Peter Russell

December 04, 2015

New evidence has emerged on the role that breastfeeding could have in preventing diabetes.

Early results from a Canadian study suggest that breastfeeding reduces the risk of mothers and their offspring developing the condition.

Growing Rates of Diabetes

A person with type 2 diabetes has high blood sugar due to inability of their pancreas to produce enough insulin. The condition usually follows a period of insulin resistance, meaning the body does not react properly to insulin.

Type 2 diabetes is the most common type of diabetes, with around 3 million people in the UK diagnosed with the condition. Rates of diabetes are increasing worldwide.

The study by a team from the University of Manitoba explored the link between breastfeeding and type 2 diabetes rates in the Canadian province.

In total they studied 334,553 deliveries during a 24-year period in Manitoba. Of these, 60,088 births were to mothers from indigenous communities where rates of diabetes in pregnancy (gestational diabetes) are 2 to 3 times higher than among non-indigenous mothers. Gestational diabetes is known to be associated with a higher risk of later development of type 2 diabetes among both mothers and their offspring.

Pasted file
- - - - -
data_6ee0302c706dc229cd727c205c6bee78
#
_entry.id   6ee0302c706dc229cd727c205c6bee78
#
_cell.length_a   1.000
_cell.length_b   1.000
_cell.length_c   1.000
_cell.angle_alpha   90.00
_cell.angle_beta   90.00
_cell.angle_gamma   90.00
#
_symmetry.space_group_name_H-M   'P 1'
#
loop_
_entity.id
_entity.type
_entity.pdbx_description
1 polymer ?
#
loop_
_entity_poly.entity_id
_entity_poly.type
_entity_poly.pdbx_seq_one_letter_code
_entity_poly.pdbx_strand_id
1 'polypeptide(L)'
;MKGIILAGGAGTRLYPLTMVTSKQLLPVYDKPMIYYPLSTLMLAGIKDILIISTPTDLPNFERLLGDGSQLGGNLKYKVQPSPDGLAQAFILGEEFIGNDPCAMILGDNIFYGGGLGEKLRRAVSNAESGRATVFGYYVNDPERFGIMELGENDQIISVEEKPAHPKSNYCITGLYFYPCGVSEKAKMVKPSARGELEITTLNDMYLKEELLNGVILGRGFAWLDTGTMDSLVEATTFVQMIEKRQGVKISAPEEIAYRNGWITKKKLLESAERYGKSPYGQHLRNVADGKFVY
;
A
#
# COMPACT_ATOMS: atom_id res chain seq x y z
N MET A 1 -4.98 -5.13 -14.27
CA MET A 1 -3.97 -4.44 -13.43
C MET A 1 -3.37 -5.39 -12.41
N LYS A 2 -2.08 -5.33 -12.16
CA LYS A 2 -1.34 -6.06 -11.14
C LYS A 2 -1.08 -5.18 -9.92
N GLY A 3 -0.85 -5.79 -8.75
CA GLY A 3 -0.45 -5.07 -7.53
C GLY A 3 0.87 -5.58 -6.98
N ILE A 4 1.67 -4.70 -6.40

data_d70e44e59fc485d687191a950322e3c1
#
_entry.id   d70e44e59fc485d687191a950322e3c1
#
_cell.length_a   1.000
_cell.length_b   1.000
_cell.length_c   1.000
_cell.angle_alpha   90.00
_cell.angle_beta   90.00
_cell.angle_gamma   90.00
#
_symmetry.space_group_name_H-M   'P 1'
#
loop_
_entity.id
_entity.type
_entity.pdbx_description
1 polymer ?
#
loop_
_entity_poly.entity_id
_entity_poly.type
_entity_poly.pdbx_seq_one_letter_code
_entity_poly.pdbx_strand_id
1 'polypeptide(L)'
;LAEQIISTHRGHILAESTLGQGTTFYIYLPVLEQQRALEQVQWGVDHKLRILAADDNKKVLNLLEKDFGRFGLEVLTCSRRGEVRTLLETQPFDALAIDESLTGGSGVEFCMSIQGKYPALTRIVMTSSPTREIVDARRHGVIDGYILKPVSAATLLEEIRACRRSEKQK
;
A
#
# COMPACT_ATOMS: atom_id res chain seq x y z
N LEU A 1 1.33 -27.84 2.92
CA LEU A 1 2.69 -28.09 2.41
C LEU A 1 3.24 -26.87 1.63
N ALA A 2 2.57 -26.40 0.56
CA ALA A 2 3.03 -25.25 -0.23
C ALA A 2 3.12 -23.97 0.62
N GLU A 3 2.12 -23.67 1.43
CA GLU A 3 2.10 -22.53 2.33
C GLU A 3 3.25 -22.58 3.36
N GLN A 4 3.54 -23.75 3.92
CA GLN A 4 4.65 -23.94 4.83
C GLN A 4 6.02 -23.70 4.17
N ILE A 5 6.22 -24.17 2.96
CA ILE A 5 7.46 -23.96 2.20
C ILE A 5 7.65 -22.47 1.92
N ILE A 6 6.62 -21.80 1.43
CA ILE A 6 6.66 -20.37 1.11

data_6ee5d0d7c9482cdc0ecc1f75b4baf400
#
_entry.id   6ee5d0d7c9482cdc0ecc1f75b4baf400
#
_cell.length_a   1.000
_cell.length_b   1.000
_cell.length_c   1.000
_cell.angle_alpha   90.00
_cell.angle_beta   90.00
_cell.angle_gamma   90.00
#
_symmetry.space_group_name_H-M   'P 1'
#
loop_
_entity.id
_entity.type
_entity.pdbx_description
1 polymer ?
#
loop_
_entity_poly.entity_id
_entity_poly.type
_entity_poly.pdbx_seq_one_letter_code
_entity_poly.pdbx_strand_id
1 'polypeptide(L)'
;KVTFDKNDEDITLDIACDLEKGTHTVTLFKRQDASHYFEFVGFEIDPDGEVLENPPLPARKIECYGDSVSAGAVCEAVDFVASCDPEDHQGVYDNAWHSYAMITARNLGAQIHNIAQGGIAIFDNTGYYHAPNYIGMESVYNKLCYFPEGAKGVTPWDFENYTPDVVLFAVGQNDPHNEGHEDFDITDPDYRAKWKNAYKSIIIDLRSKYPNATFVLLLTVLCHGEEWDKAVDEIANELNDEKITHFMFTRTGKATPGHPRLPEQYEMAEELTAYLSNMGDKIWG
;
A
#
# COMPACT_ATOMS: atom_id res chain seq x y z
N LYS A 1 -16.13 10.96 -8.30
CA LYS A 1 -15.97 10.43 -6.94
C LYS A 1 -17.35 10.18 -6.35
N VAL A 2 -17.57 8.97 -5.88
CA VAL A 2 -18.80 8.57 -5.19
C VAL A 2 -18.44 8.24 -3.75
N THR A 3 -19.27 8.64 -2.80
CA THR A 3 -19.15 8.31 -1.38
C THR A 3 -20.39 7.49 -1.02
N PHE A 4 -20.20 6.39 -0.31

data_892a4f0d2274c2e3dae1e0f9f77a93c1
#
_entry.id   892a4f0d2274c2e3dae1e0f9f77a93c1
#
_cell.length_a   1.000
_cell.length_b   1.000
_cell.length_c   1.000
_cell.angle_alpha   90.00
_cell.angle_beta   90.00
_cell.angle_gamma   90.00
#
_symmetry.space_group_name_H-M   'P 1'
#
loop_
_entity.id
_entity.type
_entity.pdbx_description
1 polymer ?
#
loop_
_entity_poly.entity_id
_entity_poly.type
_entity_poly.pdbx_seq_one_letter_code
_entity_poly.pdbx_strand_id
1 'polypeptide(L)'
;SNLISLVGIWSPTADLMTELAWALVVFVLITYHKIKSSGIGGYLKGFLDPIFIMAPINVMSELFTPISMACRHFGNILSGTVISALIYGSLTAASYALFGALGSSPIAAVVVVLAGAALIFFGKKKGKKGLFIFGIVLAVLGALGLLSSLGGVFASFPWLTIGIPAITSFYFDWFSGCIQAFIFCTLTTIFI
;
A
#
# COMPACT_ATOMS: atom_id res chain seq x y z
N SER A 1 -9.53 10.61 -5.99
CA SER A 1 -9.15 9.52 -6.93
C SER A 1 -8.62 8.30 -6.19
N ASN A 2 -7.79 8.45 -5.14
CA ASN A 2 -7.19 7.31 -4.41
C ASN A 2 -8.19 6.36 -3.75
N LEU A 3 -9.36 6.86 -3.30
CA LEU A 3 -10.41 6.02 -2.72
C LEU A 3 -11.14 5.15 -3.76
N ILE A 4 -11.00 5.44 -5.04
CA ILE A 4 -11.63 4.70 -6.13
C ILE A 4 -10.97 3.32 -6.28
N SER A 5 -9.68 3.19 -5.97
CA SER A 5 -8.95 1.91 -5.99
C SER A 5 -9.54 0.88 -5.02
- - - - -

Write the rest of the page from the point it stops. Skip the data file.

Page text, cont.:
Breastfeeding was recorded in 56% of indigenous mothers and 83% of non-indigenous mothers.

Reduced Diabetes Risk

The researchers found that breastfeeding was associated with:

· A 14% reduced risk of type 2 diabetes among indigenous mothers

· A 23% reduced risk among non-indigenous mothers

· An 18% lower risk among all children regardless of ethnicity.

They say that these results were independent of other factors, including gestational diabetes, gestational high blood pressure, family income, location of residence, age of mothers at birth and the birth weight of offspring.

Details of the study have been presented at the World Diabetes Congress in Vancouver. The results should be treated with caution as they have yet to be published in a peer-reviewed journal.


'Breastfeeding initiation reduces incidence of diabetes in mothers and offspring: A population-based study in Manitoba', Shen et al, World Diabetes Congress.
Diabetes UK

Reviewed on December 04, 2015